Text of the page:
The specific technique for nosing whiskey is called “retronasal breathing,” which is the same method people use to enjoy cigars. You breathe in through your mouth, close your lips and hold in that breath for a moment, and then breathe out through your mouth. That should help avoid the burn that is sometimes associated with the smell of whiskey.

    Does your whiskey smell of caramel? Vanilla? Oak? Or does it smell spicy? Smoky? There are no wrong answers, but keep yourself open to making associations as you smell.

    Sip and Savor

    The final step to tasting whiskey is sipping and savoring the lovely flavors in your whiskey. Remember, tasting is different from drinking; your goal is not to chug your glass but to identify and taste the flavors and notes of your whiskey. 

    This is best achieved by taking small, slow sips. Taking a small sip and letting your palate adjust to the whiskey with as little alcohol in your mouth as possible will slowly allow your mouth to adjust. Then you sip again, slightly larger, and keep tasting for the specific flavor notes. 

    Whiskey Tasting: Don’t Do This!

    Now that you know what you should do at a whiskey tasting, let’s briefly discuss a few things that you should not do at a whiskey tasting. Some of these are simple etiquette mistakes that may go unnoticed, while others will change your experience for the worse.

    Do Not Swirl Whiskey

    The first major don’t of whiskey tasting is swirling your whiskey. If you have ever been to a wine tasting, you know that the swirl is a major aspect of a wine tasting. By aerating the wine, you release more of the aromas and flavors into the air before tasting and sipping.

    But with whiskey, the swirl may make the aroma unapproachable. When you swirl alcohol, you are releasing the aromas but also the alcohol vapors. For wine, which hovers around 12% ABV, this may not make much of a difference. However, with whiskeys that are at least 40% ABV, you could release such a strong set of vapors that you intoxicate your olfactory senses.

    Your whiskey will smell strongly enough without a swirl, and you will actually be able to smell the subtleties of the different whiskeys much better if you just let them sit. 

    Do Not Sip Water Right After Sipping Whiskey

    Another thing to avoid when you are at a whiskey tasting is taking a sip of water right after you drink your whiskey. While water is a great way to cleanse your palette and reset before the next whiskey, drinking water too fast after sipping could leave you missing out on the important finishing notes.

    The “finish” of a whiskey, or the aftertaste left in your mouth after swallowing, is a major element of whiskey, and you should let yourself taste the finish of each whiskey. Don’t rush your sips, and don't feel like you need to sip on something else right after a sip of the whiskey.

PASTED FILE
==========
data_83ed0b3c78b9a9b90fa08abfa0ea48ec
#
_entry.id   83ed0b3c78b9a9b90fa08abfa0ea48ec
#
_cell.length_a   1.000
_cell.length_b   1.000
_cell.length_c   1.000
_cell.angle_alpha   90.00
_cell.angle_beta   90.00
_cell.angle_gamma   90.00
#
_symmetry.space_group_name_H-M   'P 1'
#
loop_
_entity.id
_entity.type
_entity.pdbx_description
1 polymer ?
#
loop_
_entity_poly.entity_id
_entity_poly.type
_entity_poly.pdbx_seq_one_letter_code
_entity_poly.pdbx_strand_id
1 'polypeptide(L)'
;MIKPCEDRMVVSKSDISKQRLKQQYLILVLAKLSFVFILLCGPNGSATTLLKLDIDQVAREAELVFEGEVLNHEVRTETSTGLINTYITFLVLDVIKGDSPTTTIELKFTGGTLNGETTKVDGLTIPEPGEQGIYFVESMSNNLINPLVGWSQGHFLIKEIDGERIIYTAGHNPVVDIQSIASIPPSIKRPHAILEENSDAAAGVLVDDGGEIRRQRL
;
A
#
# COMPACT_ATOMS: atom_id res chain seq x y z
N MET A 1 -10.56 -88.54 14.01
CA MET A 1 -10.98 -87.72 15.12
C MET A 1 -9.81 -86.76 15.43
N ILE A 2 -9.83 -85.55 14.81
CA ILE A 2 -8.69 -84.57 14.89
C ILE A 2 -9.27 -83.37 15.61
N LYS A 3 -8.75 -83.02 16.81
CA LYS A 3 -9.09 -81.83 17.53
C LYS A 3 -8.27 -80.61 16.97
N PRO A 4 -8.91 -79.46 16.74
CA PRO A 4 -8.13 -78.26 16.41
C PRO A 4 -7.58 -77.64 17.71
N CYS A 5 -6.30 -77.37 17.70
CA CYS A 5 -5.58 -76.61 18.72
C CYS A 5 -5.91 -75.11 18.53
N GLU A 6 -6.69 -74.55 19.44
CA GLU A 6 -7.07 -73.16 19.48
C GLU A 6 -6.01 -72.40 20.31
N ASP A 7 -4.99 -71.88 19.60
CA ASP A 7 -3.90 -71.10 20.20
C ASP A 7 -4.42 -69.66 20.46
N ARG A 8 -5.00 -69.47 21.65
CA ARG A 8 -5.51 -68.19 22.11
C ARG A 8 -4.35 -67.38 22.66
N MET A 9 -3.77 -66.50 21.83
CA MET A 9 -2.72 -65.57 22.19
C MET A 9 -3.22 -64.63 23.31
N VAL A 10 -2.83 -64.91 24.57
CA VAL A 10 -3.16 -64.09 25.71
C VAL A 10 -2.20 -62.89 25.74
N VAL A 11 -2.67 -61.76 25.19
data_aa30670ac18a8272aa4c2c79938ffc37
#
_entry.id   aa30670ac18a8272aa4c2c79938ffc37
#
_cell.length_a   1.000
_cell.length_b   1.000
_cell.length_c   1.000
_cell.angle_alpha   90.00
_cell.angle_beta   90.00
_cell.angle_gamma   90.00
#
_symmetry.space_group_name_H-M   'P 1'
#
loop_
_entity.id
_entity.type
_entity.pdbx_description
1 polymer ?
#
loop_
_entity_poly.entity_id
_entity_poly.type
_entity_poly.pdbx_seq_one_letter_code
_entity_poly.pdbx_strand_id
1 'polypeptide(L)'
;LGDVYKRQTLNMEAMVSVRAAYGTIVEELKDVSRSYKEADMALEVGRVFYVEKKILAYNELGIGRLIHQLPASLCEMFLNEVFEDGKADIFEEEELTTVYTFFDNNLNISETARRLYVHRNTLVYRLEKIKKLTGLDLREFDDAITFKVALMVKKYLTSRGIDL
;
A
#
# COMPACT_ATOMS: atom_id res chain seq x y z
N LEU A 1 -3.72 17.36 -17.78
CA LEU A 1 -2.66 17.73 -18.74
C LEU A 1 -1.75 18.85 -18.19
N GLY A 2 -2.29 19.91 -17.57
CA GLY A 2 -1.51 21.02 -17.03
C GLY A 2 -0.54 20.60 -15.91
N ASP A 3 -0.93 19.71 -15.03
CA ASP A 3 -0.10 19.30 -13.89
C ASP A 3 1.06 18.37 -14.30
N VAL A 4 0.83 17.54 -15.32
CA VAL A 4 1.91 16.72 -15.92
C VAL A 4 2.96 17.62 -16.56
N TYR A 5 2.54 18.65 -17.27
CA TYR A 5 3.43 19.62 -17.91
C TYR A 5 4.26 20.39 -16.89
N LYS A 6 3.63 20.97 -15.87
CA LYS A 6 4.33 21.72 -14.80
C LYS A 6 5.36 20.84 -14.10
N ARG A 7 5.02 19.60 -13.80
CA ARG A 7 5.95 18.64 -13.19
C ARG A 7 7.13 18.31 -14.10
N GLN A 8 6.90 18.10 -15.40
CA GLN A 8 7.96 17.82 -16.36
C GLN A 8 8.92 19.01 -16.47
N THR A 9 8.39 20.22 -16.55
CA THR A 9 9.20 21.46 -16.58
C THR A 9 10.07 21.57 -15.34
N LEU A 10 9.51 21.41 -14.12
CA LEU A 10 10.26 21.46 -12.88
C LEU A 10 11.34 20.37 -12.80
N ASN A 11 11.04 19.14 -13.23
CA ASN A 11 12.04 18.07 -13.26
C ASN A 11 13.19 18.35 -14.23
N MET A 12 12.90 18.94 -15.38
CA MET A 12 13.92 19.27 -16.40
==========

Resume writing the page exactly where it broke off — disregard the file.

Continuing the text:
Rather, try to focus on the flavors playing on your tongue and how they develop and change after you have swallowed.

    Whiskey Tasting Expert Tips

    Finally, we will give you a few expert tips to taste whiskey even better and more clearly. While you certainly don’t have to take any of this advice, it is gathered from some of the experts in the whiskey field.

    Add a Bit of Water or Ice

    The first expert tip to help you to better taste your whiskey is to add a bit of water or ice to your glass. This will slowly dilute your whiskey, making it less alcoholic, which can help you taste more subtle flavor notes that you might miss otherwise.

    Just be careful not to add too much. Putting a single ice cube in your whiskey and allowing it to melt over the tasting can give you new elements and notes.

    Chew Your Whiskey

    This final one is a bit extreme for most casual whiskey drinkers, but we’re including it anyway. After you take a sip of whiskey, you can roll it around your mouth and chew it like you would chew food to get the whiskey to coat every surface of your mouth.

    This can allow you to taste different elements of the whiskey across your mouth. Different parts of your mouth are responsible for different tastes and flavor notes, so allowing it to spread across your mouth can help you taste everything it has to offer.

    How To Drink Whiskey: Takeaways 

    Drinking whiskey can be scary for beginners who are afraid of drinking whiskey the wrong way. But drinking whiskey is about enjoying whiskey, and as long as you are enjoying yourself, you are doing it right.

    That said, there are a few techniques that can help you at a whiskey tasting to get the most from your experience. Make sure you start with the right kind of Glencairn glass, then gently sniff, sip, and savor your experience. 

    If you are looking for some great whiskeys to try, check out our Oak & Eden whiskeys. All of our whiskeys are finished in a bottle with our patented wooden spires, adding flavor and smoothness to your whiskey while it sits in the bottle. 



    Japanese Whisky: The Origin Story | Whiskey Culture

    What is Kentucky Bourbon Whiskey? | Bourbon Country

    A Beginner's Guide on How to Drink Whiskey | The Manual

    Words By Brad Neathery